Let's take the example of a user running a business on NXT.  This business is going to need a "high speed" (NXT TF requires 1.5 Mbps, I'm not sure if that qualifies as "high speed") internet connection anyway to operate online.  NXT PoS requires very minimal processing power to sign transactions.  You can do this on extremely cheap hardware that the business would already have or need to acquire for normal operations anyway (web server).  You don't need "professional" hardware.  The only other cost is power which is negligible considering their hardware is going to be running 24/7 anyway (web server).  There is no reason for these businesses, who are incurring these costs from normal business operations anyway, to consolidate their power in a pool unless they want to reap their forging fees in a steady payout instead of one lump sum.  There is no other pressure to force individuals into pools in NXT.  Unlike bitcoin where the longer you solo mine the less likely you are to find a block because of the continual increase in hashpower on the network.  In NXT, their is no additional hashpower increase over time.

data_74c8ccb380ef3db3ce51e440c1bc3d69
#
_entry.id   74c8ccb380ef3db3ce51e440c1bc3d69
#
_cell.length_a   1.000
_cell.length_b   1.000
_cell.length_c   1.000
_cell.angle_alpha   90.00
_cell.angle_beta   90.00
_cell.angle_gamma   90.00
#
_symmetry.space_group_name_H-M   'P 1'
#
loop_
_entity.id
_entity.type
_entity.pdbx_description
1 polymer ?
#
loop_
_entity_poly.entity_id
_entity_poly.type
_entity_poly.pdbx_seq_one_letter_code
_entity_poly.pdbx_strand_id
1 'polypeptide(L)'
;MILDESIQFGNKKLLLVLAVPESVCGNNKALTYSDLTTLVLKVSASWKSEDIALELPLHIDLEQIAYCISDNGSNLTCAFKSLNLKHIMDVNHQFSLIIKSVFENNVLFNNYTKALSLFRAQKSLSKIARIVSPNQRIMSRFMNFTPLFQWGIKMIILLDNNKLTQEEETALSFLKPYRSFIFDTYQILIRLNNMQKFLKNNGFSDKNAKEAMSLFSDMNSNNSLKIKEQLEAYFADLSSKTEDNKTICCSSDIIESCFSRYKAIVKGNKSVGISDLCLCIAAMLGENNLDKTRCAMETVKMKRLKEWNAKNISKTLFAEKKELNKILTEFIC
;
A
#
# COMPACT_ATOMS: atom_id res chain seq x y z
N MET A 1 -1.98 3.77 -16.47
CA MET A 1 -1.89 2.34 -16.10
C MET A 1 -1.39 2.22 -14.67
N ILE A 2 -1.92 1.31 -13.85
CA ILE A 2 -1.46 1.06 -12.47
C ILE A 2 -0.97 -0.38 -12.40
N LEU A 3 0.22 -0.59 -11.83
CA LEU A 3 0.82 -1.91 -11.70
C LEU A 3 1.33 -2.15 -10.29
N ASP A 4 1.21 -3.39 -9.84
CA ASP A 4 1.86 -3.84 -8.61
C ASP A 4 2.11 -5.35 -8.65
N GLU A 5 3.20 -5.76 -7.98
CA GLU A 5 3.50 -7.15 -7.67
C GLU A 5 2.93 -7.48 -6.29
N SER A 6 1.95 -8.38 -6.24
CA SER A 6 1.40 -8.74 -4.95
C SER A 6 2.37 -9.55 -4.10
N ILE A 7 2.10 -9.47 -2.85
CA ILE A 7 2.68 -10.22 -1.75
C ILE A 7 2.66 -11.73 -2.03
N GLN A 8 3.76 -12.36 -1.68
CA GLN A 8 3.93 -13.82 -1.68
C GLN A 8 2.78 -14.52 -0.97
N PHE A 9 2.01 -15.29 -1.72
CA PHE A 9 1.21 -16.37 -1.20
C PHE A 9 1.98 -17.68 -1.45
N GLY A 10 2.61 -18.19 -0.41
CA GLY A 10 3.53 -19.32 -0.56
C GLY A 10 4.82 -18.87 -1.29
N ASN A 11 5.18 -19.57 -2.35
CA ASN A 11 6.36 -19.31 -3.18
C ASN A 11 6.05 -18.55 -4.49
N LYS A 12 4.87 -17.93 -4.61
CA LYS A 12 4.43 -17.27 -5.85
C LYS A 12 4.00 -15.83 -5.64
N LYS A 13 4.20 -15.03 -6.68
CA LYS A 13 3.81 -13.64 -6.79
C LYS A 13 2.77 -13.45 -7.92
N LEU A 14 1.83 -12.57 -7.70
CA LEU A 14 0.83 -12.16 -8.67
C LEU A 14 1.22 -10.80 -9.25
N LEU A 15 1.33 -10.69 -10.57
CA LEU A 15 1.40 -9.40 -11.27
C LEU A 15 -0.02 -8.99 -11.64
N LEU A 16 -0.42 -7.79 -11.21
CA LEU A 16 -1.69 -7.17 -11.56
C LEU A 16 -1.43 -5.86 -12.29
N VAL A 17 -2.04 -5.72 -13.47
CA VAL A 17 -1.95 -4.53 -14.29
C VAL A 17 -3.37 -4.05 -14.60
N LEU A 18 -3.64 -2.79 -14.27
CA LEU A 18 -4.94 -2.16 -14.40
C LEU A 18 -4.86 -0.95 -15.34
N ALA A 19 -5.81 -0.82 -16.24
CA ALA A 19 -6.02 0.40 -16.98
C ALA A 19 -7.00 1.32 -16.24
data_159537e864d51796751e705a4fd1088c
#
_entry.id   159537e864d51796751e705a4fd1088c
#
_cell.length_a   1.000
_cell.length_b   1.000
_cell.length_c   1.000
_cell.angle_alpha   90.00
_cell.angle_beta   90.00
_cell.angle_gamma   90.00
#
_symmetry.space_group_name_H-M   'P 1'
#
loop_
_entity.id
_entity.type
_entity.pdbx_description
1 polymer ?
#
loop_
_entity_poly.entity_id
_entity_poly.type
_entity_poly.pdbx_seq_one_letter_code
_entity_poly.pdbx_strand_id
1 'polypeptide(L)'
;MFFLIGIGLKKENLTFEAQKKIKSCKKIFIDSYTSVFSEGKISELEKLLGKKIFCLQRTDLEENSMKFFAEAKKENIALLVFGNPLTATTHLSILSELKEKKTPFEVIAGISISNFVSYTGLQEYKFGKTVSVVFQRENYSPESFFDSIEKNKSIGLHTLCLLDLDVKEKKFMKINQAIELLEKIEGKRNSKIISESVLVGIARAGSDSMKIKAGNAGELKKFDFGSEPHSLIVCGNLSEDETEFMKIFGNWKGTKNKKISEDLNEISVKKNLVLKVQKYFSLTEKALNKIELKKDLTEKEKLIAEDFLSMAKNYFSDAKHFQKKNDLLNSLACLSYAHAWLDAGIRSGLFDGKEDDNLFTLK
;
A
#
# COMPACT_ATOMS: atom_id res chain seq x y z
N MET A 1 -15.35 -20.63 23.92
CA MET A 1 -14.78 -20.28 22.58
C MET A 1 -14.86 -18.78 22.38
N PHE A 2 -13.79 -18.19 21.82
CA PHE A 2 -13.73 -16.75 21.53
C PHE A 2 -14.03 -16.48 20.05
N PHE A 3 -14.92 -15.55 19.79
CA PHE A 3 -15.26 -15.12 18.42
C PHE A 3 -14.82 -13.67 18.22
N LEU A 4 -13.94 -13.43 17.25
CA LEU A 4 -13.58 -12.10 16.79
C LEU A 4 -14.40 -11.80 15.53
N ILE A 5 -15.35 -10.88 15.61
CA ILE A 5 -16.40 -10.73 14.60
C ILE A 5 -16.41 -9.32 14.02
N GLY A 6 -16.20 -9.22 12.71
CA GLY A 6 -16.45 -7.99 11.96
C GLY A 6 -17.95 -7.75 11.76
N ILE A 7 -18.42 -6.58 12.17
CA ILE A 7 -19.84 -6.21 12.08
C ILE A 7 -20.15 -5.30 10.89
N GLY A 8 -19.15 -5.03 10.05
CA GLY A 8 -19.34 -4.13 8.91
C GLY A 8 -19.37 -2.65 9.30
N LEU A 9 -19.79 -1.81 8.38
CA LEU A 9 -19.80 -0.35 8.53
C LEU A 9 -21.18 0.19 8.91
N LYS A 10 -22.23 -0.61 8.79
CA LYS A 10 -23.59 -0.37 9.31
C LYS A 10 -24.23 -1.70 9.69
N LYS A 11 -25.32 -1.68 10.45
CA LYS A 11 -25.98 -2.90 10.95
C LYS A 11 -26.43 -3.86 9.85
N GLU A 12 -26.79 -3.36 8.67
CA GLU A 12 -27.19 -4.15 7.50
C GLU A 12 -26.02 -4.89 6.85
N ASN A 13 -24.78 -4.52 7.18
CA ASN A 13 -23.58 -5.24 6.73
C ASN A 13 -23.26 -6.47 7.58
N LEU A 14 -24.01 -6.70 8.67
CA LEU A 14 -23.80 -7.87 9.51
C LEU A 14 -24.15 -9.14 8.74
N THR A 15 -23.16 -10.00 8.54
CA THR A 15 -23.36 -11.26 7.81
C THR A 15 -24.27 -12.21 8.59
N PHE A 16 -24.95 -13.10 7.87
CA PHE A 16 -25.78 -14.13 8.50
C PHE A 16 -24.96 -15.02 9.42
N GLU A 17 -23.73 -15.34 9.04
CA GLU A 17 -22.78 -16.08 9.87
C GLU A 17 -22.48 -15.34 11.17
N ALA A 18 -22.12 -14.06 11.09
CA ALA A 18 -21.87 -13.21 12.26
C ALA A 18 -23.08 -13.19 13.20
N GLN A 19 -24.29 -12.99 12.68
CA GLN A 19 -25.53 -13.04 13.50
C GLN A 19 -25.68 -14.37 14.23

When the NXT network grows to have more than 101 different businesses operating on it, each forging individually because they are incurring the forging costs anyway from basic operations, then NXT will be more decentralized than Bitshares.  This isn't including all the other individuals who decided to forge on their own for other reasons, ideological or otherwise.  The more business that run on the NXT network the more decentralized it becomes.  This is not true with Bitshares.  Bitshares will only ever have 101 forgers regardless of the number of individuals or business running on its network.  It is "decentralize" impaired or restricted.
« Last Edit: July 26, 2014, 04:31:31 am by 2Kool4Skewl »
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ChuckOne